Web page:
Last Thursday, my painting buddy and I went to Oaks Park to paint.
Oaks Park is an historic Portland treasure, an old-fashioned amusement park, part of the Portland scene since 1904, when the Oregon Water Power and Navigation company built it along a street car line.
The Park has no entrance or parking fees, and you can set up your materials and wander all around without spending a penny. It’s kind of magical.
The Park has made some landscape changes but it’s still along the river — this was the scene behind us as we painted.
On the other side of the our painting setup was the little train that circles the park:
(That’s painting buddy Susan, way down the way, sussing out the best view. And my painting cart sits to the left, parked, waiting patiently for me to stop being wowed by the amusements.)
Oak Park has all the requisite things:
A ferris wheel:
A roller coaster (with squealing 13-year olds)
A Screaming Eagle
And running children
The park has had only five owners: the Oregon Water Power and Navigation Company, John Cordray who bought it in 1924 when OWPN had to disinvest; Edward Bollinger, a park electrician who purchased it from Mrs. Cordray; Edward’s son, Robert Bollinger, and the Oaks Park Association, a non-profit created by Robert Bollinger in 1984 which received nearly all his assets. The non-profit maintains and operates the Park now.
It’s a sweet little lively space.
In addition to the rides, there’s a Dance Pavilion, where dances and celebrations are held.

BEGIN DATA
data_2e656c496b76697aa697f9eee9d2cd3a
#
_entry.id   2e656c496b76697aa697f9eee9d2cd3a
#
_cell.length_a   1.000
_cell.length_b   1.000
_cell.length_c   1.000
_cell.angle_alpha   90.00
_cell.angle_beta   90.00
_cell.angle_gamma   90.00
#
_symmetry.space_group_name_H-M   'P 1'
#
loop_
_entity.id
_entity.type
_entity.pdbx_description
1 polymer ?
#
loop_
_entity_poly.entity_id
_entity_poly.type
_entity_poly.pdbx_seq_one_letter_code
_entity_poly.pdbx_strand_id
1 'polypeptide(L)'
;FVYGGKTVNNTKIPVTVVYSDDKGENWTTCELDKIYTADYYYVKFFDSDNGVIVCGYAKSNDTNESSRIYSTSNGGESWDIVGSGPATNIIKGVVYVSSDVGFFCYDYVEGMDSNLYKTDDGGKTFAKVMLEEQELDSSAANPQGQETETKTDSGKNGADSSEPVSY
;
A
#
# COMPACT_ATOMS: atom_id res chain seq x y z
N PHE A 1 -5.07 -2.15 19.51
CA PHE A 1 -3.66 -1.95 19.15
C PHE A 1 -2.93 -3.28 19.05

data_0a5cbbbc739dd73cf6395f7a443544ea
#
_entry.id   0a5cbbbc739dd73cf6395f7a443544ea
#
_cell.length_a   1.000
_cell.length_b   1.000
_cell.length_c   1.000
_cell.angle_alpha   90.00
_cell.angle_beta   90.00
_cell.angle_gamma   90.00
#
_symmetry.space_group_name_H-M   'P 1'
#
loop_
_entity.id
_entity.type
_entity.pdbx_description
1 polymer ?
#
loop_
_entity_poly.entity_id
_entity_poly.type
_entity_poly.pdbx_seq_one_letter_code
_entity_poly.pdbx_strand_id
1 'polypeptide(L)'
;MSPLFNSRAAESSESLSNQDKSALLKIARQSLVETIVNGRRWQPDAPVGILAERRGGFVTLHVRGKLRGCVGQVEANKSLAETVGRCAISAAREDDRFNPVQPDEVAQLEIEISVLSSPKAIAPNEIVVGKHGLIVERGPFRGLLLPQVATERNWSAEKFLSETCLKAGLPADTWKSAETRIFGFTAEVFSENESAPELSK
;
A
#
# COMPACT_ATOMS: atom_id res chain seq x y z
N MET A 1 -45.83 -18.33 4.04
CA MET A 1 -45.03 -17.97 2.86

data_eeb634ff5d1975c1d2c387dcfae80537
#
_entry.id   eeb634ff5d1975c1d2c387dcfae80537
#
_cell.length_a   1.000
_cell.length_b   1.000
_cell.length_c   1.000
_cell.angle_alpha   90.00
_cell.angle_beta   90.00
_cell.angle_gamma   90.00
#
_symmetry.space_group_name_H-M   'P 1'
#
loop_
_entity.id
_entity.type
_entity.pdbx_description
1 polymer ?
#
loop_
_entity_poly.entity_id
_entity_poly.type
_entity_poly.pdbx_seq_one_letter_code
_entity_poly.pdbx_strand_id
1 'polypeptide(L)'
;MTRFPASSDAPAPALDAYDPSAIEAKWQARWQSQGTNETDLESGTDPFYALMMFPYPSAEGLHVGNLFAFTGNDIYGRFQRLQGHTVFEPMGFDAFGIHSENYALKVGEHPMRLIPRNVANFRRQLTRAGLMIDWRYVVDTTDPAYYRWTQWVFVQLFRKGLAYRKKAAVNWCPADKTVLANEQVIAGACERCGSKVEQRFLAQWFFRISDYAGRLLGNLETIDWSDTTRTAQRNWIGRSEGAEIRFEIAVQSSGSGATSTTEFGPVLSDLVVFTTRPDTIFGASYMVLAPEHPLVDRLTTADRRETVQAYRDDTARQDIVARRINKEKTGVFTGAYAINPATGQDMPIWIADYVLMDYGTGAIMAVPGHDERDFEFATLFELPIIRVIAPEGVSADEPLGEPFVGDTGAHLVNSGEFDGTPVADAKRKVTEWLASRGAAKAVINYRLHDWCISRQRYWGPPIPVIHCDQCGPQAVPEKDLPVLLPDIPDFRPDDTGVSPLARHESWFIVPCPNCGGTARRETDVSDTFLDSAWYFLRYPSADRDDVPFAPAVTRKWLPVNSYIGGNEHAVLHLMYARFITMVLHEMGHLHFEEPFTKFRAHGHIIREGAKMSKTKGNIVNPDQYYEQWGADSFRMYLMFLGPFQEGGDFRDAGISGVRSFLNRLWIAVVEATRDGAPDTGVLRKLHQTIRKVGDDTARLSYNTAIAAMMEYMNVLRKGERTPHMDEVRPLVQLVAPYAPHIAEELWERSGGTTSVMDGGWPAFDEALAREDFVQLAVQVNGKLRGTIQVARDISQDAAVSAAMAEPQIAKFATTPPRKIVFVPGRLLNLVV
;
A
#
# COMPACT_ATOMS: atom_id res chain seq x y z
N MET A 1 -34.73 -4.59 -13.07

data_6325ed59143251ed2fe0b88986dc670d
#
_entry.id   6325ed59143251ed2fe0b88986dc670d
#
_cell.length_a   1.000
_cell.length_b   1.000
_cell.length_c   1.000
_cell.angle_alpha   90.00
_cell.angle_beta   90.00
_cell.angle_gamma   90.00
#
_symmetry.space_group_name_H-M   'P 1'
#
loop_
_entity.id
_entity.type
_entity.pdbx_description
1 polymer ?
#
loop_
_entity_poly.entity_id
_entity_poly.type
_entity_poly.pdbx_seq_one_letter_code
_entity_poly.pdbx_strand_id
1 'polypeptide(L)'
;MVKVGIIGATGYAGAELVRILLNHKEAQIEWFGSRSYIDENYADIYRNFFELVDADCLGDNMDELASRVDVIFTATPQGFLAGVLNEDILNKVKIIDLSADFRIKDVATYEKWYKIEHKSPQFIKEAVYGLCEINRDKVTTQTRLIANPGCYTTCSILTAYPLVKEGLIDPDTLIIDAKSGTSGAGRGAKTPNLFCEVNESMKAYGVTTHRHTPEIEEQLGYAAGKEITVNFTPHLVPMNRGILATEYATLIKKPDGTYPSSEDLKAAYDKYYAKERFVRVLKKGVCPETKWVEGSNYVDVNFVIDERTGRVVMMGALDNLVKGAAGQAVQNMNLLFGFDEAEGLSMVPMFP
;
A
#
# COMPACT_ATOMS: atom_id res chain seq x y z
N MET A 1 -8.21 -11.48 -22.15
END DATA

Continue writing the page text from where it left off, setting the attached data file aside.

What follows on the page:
And there’s the famous roller skating rink, at the end of The Avenue, open all year round, and famed for its slick and fast floor.
It’s a great place to take photos.
There’s a little historic train, parked, for the children to check out, as well as the red one that toots its way around the park.
The Park picked up gazebos from the Lewis and Clark Exposition of 1904, after it was dismantled. And they added lots of covered tables in the groves of trees for picnickers and groups. The whole Park is incorporated in and around giant oak trees — an aptly named place. The trees give it a kind of innocent air.
Oh yeah, I did a little painting. Mostly, though, I drank in the day’s sensations, listening to the music and the rattle of the roller coaster, the screams of the girls as it swooped, the jingle of the carousel, the tootle of the train, and the cries of crows, watching us as we watched the action.
This will be my last post for a couple of weeks. I’m going for two weeks to eastern Oregon (near Monument, on the North Fork of the John Day river) for a painting retreat. No magical city views there, just a lot of farm animals and some glorious scenery. I think I might get more painting done.